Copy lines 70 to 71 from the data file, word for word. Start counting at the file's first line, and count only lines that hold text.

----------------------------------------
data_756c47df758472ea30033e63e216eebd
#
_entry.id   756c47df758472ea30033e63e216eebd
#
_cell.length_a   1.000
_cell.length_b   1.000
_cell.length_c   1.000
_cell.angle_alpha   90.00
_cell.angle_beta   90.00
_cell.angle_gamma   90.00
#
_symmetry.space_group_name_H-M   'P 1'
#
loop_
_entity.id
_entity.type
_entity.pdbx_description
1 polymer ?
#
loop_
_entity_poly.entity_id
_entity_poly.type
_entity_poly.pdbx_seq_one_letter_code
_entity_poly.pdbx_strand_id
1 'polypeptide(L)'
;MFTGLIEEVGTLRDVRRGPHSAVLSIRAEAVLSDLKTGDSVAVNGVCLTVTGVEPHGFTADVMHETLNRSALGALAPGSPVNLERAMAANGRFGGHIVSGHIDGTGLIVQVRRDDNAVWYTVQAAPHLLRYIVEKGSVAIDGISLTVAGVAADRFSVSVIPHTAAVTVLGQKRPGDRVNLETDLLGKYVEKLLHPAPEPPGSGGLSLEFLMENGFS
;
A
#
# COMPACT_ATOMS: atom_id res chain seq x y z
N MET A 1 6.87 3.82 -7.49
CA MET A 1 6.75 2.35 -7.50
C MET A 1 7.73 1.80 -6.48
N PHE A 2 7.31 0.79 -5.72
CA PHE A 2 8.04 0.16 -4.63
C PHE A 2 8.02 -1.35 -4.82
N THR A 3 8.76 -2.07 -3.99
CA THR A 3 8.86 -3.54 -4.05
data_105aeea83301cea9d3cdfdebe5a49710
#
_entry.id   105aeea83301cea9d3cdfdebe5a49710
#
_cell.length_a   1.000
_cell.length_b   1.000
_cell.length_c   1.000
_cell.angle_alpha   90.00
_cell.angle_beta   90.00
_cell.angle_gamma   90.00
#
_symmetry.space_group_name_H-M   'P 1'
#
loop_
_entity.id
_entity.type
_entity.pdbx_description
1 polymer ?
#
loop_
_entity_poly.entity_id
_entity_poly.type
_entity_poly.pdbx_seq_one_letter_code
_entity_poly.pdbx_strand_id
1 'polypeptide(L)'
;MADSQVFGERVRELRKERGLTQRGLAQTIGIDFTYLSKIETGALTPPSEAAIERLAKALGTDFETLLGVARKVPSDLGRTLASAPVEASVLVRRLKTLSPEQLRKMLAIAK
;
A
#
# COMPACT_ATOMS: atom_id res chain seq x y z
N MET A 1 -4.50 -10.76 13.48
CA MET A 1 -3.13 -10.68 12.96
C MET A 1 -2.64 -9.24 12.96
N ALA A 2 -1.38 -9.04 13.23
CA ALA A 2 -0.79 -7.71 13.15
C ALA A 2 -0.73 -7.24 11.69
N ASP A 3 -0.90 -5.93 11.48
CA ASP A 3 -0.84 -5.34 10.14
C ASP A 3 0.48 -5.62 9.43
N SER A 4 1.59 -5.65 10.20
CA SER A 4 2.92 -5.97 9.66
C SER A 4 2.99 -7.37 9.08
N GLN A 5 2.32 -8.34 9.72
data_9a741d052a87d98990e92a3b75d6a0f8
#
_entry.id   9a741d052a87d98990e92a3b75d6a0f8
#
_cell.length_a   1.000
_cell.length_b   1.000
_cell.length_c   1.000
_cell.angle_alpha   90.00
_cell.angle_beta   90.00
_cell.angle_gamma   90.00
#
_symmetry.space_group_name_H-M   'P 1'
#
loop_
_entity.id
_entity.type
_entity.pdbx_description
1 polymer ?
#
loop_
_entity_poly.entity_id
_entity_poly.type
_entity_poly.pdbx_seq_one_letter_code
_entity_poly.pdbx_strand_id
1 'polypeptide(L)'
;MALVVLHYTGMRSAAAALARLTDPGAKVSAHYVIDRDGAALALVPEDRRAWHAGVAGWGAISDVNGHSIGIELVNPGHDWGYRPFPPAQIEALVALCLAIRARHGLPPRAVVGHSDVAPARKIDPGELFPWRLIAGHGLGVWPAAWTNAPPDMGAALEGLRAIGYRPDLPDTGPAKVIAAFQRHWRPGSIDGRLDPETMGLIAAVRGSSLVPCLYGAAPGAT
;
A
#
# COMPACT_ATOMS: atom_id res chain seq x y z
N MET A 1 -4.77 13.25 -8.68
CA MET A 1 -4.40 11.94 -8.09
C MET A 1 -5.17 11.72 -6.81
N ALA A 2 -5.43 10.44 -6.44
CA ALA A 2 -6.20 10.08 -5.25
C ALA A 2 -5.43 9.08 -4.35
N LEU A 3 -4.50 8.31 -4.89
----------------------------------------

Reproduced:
CA MET A 1 -3.13 -10.68 12.96
C MET A 1 -2.64 -9.24 12.96